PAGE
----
By Keri Luise, Assistant News Editor
Photo courtesy of Towson University
Towson University was awarded a $500,000 grant from the Maryland Department of Commerce through the Maryland E-Nnovation Initiative (MEI) to create a cyber education and research center on campus.
This is TU’s first E-Nnovation grant, which will be combined with a significant private contribution to establish the Towson University E-Nnovation Endowed Professorship.
MEI, now in its fourth year, is a Maryland state program created to enhance basic and applied research in scientific and technical fields at the state colleges and universities. Towson was one of four Maryland schools to be awarded funds from this $6.7 million endowment for new research professorships. Others included Maryland Institute College of Art (MICA), The University of Maryland, College Park and Washington College.
In the Department of Commerce’s press release, Acting Secretary Kelly Schulz said that Maryland Commerce is proud to support the work being done at state institutions.
“Maryland’s Colleges and Universities are responsible for the groundbreaking research and discoveries that help make Maryland a top-ranked state for innovation,” Schulz said.
Towson University senior cyber security program Daniel Elice believes the grant will continue to help Towson better its program by allowing the university to purchase state of the art equipment and provide for faculty and staff to continue program growth.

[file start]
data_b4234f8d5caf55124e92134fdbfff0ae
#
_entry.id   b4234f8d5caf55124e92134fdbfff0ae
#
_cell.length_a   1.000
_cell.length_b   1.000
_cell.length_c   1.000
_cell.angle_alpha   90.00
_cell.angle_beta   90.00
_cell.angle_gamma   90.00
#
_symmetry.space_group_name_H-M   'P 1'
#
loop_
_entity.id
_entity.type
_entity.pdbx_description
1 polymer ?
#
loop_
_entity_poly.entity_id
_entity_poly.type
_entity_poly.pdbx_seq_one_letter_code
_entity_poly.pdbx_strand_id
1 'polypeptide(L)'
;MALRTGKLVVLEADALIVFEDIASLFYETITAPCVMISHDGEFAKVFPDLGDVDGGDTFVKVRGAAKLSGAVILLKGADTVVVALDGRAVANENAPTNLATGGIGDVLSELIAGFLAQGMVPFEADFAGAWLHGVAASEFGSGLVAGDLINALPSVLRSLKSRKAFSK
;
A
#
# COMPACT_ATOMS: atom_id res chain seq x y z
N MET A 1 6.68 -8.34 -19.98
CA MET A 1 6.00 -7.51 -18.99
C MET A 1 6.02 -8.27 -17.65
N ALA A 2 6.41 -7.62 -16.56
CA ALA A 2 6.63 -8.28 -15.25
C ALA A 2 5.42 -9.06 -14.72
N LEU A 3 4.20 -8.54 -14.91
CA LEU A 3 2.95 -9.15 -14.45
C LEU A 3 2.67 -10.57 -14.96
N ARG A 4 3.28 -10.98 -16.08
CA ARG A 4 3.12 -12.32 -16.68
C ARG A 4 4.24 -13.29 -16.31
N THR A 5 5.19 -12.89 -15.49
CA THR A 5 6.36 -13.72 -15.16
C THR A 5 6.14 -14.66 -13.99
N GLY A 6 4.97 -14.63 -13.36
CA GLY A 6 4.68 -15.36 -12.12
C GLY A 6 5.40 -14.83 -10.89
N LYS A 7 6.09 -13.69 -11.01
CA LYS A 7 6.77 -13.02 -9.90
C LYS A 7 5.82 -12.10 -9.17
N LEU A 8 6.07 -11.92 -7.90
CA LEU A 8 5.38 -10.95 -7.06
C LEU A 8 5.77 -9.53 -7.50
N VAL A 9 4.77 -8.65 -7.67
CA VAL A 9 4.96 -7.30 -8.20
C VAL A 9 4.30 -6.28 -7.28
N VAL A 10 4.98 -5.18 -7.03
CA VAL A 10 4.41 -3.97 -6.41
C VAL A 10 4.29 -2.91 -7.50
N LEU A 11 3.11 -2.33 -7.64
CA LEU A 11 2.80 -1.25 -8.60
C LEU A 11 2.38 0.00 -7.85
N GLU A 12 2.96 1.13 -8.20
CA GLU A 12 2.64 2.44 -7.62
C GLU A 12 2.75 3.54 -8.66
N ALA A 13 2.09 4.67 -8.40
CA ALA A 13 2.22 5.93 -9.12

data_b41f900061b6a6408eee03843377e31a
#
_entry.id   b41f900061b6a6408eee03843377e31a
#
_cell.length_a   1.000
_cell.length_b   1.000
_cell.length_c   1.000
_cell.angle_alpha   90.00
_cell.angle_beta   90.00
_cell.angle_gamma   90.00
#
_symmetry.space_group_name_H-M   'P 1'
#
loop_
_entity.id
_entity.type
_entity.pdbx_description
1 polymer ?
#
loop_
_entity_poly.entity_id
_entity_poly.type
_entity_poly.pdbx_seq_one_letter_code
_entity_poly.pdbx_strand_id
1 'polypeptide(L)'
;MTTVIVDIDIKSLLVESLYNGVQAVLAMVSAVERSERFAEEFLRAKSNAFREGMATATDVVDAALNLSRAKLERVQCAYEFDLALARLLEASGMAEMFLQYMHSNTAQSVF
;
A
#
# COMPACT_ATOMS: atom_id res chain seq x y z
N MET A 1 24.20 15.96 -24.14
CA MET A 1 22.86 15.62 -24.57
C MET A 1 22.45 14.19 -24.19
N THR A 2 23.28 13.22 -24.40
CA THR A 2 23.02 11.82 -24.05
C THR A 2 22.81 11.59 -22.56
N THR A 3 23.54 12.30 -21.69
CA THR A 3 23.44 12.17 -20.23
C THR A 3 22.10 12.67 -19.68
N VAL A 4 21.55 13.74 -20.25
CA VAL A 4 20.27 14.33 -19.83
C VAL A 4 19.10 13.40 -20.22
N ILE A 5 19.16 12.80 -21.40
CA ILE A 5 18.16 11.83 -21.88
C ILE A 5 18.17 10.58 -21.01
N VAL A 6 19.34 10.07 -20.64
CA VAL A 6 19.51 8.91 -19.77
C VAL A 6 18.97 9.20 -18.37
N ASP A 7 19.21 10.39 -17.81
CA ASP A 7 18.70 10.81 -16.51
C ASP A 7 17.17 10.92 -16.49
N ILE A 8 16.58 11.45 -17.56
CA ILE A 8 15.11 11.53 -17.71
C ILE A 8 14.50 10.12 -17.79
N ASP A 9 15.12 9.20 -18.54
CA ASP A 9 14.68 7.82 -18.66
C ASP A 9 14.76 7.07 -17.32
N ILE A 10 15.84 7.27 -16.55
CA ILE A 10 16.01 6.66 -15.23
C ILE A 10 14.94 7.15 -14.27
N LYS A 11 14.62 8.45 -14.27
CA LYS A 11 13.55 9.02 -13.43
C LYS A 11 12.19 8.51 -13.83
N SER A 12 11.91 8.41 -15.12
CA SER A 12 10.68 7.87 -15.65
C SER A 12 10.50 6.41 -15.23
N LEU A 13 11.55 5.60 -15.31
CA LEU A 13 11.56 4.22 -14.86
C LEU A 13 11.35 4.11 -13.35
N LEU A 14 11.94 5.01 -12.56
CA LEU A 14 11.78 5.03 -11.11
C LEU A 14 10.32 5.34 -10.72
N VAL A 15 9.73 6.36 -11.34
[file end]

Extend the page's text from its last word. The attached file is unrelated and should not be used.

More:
“Cyber security is constantly evolving and the grant will allow TU to stay up-to-date with the new threats we face each day, and to better prepare students for the workforce,” Elice said.
This MEI professorship grant award will provide critical resources to an exceptional faculty member in TU’s Department of Computer and Information Sciences (CIS) who will lead the creation of a world-class Cyber Education and Research Center.
It will also help fund The Center for Cybersecurity Education and Research, which will be aimed at working to pursue novel solutions to the cyber challenges of today and tomorrow, encourage innovative lines of research and discovery, develop solutions to the cyber workforce crisis, and engage in opportunities for technology commercialization.
“The new center for cyber security education and research will allow our students and professors to stay on the cutting edge of cyber security,” said Mazlow Cohen, President of the TU Software Engineering Club.
Sean Welsh, Towson’s director of media and news, said that TU has one of the first four ABET-Certified cyber security programs in the world and that the grant will “help us continue to provide top-notch education for a field in need of talented graduates.
Despite coming in as a freshman with no prior computer programming or cyber security experience, TU’s cyber security program has prepared Elice to be an active member in the workforce after college.
“As a senior now, I feel that the cyber security program taught me exactly what I need to know as I prepare for my first job after graduation,” Elice said.
Cohen also believes that Towson’s Cyber Security program has prepared students for successful careers, and feels that the university has emerged as a leader in the cyber security space.
“I think even with our cyber security program’s success, the cyber security field is evolving every day,” Mazlow said. “Our cyber security program will need to anticipate the trends so that we can prepare our students for the cyber security of the future.”